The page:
Six steps to perfecting your elevator pitch | Women's Agenda

Six steps to perfecting your elevator pitch

As the saying goes, you never get a second chance to make a first impression. In fact researchers at New York University found that we make 11 major decisions within seven seconds of meeting someone. In business, the impact of those seven seconds can make or break.

Your elevator pitch is like a verbal business card. Knowing how to present in a clear and concise manner exactly who you are and what you do can prove invaluable in all manner of environments.

Whether it’s selling yourself at a networking event, making small talk in a queue or having a chat to the person next to you on the plane, you’ll never again feel lost for words when asked, “What do you do?” if you can sort out your pitch.

  1. Put yourself out there

    For many people initiating a conversation with a stranger can be a nerve wracking experience, but in business it’s an important skill to master.

    “Don’t go launching straight into your elevator pitch,” suggests professional speaker, trainer and communications expert Carren Smith. “After briefly introducing yourself, begin by asking a question about them or the company they work for, or perhaps bring up something topical within your industry,” she adds.

    Yes it may feel a tiny bit like a dodgy pick up line, but initiating contact is the hardest part. Before you know it you’ll have the opportunity to talk about you and what you do by presenting your elevator pitch…

  2. Be interesting

    You’ve got a small window of time to talk to someone, and an even smaller amount of time to make that impact and capture their attention. You may think what you do is riveting, but consider your audience and keep your conversation free of technical jargon and industry terminology.

    “All that effort to create influence and interest very quickly flies out the window if the listener checks out without you noticing because you’re so busy being enamoured by the opportunity to espouse your brilliance,” says Carren.

    Find a way to make who you are and what you do relatable to each person you speak to and not only will you have a captive audience, but you will have the start of a great conversation.

  3. Keep it real

    Don’t confuse an elevator pitch with a sales pitch. If done well, an elevator pitch should leave your listener wanting to know more, and that’s when business should begin.

    Your elevator pitch is the perfect opportunity to tell people about you and your values; what you love about your job and how passionate you are about the industry. Don’t just give them what they could learn from your company website.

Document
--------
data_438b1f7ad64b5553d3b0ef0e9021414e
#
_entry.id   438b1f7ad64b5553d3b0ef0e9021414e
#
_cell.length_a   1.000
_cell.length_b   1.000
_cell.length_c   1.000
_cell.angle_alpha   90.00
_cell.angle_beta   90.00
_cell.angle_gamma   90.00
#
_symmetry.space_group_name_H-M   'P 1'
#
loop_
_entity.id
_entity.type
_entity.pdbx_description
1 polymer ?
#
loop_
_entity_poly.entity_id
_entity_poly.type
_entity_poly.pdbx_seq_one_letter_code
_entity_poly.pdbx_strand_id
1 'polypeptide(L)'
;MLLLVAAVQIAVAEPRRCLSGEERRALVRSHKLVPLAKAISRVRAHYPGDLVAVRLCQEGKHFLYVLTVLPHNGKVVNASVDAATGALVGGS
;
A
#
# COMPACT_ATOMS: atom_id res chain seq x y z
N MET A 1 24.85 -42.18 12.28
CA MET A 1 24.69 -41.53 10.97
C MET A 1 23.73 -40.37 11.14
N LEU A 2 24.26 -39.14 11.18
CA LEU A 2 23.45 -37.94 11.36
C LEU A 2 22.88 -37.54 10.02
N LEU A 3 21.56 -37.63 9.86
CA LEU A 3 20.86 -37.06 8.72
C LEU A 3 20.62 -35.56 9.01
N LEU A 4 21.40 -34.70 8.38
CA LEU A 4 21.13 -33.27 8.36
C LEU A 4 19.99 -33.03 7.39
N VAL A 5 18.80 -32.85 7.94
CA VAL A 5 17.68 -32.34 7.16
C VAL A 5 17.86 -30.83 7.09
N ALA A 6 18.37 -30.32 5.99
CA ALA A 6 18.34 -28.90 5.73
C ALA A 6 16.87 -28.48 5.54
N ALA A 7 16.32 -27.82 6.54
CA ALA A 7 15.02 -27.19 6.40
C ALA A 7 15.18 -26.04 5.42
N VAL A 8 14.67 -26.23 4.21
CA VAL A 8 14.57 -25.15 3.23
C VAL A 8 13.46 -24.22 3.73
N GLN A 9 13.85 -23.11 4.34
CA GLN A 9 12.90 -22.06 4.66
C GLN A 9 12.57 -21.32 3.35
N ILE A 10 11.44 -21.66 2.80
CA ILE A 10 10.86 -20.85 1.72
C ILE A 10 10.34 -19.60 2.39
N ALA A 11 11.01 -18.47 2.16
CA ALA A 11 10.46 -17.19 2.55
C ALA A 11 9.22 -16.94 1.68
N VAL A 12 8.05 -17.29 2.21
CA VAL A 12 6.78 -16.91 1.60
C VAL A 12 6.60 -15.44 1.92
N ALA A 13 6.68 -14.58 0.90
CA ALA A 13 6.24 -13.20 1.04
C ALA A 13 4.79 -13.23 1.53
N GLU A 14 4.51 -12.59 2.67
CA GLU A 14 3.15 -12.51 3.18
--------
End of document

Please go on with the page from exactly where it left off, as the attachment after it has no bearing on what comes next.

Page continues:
“We all know that great people make great businesses. Making that human connection is the secret to success here as it will make you memorable among a sea of new faces,” Carren says.

  4. It’s not always what you say

    Non-verbal forms of communication such as eye contact, your handshake and hand gestures can create as much of an impact as anything you’re saying.

    “Body language is a powerful form of communication. You’re not going to impress anyone by yawning, fidgeting or stuffing canapés in your mouth. Stay in the moment and focus your energy on the person you’re talking to, they’ll be able to tell the moment your mind starts to wander,” Carren advises.

  5. Keep it flowing

    A good elevator pitch should be just an icebreaker before a genuine conversation. Avoid leaving people feeling ‘sold to’ by rushing off to collect the next business card and show genuine interest in them by closing with an open ended question. This could be different in every scenario, but finding a common connection between their job/industry/personal interests and yours is a good place to start.

    “Be fluid, be adaptable to different audiences, and make sure you’re always mindful of what is important to them,” suggests Carren.

     

  6. Practice makes perfect

    Write your pitch down, and then rehearse it so often it becomes second nature. Film yourself for personal critiquing or role play with family and friends. Put your thick skin on and ask for some honest feedback. Where did they zone out? What did they like?

    There’s a difference between practicing and memorising though, and you don’t want to sound robotic in your delivery.

    “There should be no difference between your practice and preparation for a 30 second elevator pitch or a 30 minute presentation. Practice to the point where you become fluent in the pitch, you don’t ‘think’ about what you are saying anymore, you just say it while putting your energy into the person and gauging their response,” suggests Carren.

     

With a polished elevator pitch in your pocket you’ll no longer just be collecting business cards and can start converting them to clients.

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